What a Difference a Rate Makes

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Jen Weiss is a Finance Analyst and co-author Jeff Hughes is the Director of the Environmental Finance Center.

At the time this blog post is being written, the holiday season is in full swing – cities have set up their holiday lighting and decorations, stores are offering all sorts of sales and financing offers (no money down…), and consumers everywhere are evaluating purchase decisions.  If you are like us, I’m sure this all makes you think about LED street lighting. No? Let us explain.

At least the street lights are LEDs?

Many consumers count on the ability to compare costs when making holiday purchasing decisions.  Online shopping websites have given us all the tools to shop around for the best price, the best shipping rate, and the best service.  But even though purchasing products online is quick and easy, part of every buying decision involves trade-offs. Do we spend more for a brand that we think will last longer or do we let short term cost drive the decision?  Do we purchase the latest and greatest gadget or do we purchase a tried and true product that has stood the test of time? As a consumer, I enjoy having the ability to make my own decisions – to analyze my options quickly and choose the one that works best for me given my objectives.  Wouldn’t it be nice if all purchasing decisions that governments had to make were this straight forward and simple?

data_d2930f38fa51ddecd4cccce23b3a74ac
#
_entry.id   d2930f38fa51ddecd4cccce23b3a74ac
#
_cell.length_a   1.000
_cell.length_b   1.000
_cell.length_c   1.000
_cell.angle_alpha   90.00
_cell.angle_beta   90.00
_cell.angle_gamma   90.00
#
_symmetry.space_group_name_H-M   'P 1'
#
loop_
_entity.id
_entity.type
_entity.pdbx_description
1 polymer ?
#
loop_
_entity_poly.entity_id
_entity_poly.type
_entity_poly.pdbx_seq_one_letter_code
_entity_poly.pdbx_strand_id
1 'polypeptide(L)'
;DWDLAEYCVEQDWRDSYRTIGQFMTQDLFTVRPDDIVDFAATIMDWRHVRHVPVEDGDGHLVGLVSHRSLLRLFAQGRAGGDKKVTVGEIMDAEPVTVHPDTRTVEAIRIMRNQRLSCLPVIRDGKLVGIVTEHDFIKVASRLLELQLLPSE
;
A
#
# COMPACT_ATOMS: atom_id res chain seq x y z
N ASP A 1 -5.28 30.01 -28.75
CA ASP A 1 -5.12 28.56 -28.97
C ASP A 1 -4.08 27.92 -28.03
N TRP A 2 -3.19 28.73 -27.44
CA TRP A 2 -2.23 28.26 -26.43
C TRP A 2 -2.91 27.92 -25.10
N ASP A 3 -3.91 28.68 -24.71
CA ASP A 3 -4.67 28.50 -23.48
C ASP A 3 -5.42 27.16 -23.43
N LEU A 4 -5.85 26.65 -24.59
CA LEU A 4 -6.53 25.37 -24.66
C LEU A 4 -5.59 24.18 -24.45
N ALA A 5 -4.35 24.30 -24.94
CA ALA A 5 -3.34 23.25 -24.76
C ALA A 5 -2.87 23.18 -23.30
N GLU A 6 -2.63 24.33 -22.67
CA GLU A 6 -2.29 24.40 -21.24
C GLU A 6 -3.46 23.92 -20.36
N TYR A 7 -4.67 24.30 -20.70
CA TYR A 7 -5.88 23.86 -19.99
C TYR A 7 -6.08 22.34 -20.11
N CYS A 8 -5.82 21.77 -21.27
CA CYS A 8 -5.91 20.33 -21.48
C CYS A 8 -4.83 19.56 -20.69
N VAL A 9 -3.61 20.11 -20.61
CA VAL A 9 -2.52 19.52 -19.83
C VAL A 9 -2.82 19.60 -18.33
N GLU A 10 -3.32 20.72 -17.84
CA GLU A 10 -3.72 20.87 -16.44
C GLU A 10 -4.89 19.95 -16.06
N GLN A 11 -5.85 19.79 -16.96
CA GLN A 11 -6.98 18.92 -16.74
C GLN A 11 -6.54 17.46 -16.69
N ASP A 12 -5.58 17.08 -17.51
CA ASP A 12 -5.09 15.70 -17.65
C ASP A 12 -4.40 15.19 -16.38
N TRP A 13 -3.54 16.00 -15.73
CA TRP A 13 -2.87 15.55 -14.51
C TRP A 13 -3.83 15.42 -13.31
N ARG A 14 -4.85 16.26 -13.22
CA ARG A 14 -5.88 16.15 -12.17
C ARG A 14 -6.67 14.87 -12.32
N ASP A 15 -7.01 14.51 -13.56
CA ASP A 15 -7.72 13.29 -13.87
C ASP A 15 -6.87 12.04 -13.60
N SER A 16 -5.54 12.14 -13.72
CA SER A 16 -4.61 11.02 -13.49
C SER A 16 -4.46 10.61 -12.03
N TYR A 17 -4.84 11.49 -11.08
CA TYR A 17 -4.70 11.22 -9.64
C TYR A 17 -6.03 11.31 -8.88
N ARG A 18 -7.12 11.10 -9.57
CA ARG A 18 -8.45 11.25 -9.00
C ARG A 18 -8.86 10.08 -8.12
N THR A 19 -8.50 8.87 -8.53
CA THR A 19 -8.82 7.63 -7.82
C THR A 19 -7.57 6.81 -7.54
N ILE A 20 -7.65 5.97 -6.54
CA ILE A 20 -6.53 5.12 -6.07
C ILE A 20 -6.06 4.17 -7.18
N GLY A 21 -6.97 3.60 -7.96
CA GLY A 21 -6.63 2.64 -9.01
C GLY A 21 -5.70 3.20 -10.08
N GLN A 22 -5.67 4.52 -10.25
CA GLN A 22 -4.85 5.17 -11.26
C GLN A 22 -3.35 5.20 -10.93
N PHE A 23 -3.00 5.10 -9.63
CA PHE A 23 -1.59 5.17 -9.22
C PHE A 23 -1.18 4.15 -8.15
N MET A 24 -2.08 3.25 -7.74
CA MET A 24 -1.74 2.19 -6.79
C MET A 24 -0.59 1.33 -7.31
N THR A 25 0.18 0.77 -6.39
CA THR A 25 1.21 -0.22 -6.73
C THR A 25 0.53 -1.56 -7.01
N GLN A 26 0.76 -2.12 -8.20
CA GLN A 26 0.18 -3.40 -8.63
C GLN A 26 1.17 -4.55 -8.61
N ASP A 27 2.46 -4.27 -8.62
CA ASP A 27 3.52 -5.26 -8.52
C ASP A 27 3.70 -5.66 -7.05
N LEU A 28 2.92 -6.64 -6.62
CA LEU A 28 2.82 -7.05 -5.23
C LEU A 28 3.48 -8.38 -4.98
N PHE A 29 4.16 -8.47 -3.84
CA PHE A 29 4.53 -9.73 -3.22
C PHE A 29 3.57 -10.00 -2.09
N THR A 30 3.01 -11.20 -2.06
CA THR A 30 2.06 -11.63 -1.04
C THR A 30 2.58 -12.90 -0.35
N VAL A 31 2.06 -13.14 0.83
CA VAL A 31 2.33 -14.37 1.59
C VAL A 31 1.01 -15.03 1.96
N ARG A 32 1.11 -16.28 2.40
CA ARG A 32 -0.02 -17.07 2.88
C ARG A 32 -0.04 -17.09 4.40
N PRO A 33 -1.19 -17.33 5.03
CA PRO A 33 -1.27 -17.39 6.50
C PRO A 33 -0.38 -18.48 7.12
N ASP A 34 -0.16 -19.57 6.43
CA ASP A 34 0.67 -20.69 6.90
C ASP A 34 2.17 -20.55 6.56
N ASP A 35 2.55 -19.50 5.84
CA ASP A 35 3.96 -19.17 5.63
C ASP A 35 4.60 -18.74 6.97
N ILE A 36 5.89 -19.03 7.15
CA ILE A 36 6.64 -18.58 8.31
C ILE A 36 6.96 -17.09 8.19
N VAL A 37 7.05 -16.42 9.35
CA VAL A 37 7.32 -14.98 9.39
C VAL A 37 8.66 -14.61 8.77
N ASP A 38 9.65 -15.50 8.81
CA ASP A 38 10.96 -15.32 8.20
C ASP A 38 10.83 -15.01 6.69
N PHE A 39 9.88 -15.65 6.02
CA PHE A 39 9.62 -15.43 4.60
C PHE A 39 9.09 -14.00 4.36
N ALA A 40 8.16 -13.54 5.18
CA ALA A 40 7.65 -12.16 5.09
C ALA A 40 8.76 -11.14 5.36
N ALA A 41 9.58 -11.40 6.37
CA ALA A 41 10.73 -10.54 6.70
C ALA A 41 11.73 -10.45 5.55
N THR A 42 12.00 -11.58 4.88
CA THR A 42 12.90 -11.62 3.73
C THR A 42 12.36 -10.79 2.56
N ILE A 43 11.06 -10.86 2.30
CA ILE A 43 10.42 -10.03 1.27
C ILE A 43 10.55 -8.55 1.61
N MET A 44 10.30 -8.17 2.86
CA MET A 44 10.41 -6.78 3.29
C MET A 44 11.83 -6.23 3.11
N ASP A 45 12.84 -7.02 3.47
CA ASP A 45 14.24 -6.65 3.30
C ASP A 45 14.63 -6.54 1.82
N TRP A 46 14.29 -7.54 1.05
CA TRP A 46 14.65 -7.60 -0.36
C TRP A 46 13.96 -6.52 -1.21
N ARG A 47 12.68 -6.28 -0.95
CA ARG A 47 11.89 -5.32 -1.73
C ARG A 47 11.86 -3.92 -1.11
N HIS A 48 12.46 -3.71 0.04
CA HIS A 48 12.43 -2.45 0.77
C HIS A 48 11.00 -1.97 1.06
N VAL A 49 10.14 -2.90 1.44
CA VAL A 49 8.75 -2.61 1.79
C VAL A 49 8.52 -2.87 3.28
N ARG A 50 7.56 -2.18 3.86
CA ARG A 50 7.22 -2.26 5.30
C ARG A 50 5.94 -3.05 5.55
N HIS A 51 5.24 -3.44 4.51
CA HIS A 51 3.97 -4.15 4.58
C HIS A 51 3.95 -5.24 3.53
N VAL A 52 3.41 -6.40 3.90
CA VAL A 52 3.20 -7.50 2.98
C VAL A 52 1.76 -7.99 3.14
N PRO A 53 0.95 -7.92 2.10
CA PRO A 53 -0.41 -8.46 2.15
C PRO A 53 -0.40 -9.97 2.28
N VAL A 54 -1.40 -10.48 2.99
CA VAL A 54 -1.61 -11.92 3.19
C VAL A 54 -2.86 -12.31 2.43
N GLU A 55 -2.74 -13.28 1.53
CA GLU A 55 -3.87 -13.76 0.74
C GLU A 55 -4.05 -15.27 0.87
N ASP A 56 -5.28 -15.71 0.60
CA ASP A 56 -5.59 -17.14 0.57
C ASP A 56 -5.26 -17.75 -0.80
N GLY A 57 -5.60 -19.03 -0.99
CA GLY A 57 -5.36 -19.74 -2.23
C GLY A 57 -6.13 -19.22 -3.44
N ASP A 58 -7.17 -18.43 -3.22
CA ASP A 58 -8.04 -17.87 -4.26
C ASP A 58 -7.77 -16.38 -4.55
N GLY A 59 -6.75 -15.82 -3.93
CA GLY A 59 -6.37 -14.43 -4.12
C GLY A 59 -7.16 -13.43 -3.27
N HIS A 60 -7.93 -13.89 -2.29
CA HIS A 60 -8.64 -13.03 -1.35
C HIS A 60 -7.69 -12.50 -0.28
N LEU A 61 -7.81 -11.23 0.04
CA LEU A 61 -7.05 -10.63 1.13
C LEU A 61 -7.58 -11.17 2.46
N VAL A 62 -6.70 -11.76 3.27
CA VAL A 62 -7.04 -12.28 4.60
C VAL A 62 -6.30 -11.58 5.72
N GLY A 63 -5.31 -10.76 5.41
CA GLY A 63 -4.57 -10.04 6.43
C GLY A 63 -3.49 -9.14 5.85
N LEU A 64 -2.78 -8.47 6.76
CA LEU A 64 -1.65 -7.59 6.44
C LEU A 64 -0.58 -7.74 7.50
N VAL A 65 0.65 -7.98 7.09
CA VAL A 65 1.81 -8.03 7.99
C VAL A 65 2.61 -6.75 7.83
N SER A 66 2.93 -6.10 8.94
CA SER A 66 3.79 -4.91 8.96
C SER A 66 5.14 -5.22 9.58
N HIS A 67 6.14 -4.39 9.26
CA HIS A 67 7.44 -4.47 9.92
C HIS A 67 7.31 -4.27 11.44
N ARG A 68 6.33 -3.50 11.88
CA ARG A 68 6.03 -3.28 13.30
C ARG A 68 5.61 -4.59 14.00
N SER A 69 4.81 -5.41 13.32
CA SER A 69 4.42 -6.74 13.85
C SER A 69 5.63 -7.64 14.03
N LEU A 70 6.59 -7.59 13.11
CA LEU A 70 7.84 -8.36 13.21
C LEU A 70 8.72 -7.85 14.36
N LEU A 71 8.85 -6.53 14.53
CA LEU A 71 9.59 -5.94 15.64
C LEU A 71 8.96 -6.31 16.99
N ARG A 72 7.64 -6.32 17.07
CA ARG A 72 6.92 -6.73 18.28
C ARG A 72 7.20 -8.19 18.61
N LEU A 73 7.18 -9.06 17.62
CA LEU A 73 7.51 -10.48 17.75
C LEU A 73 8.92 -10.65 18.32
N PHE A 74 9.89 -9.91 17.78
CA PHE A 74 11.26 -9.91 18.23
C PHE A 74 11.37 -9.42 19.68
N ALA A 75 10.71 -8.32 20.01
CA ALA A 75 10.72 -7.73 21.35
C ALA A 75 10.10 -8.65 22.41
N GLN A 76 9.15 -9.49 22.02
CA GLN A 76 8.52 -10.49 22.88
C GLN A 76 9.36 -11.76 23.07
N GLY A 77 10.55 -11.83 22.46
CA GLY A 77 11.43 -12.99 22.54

Take the local government decision to purchase the street lighting for their city (a.k.a. those lights atop poles holding up large candy cane replicas and holiday paraphernalia). There is a hot product this year that many street light consumers are interested in – Light Emitting Diode lights, commonly referred to as LED lights.  LEDs are cool, LEDs are hot, LEDs are … well, LEDs are trendy and hip. But, LEDs are more than that too. They are more energy efficient than traditional lighting technologies, they have a longer operating life and they offer lower maintenance costs.  Many local governments are looking at LED streetlights as a way to reduce energy use and cut back on costs.  In a recent informal survey administered by the Environmental Finance Center to municipalities throughout North Carolina, 28 out of the 35 respondents indicated that they were starting to think about or were already developing a plan to upgrade their street lights.  And five of the surveyed cities were already in the process of installing or had already installed new LED fixtures. LEDs are fast becoming the municipal equivalent of the ubiquitous Furby doll – although arguably more sustainable.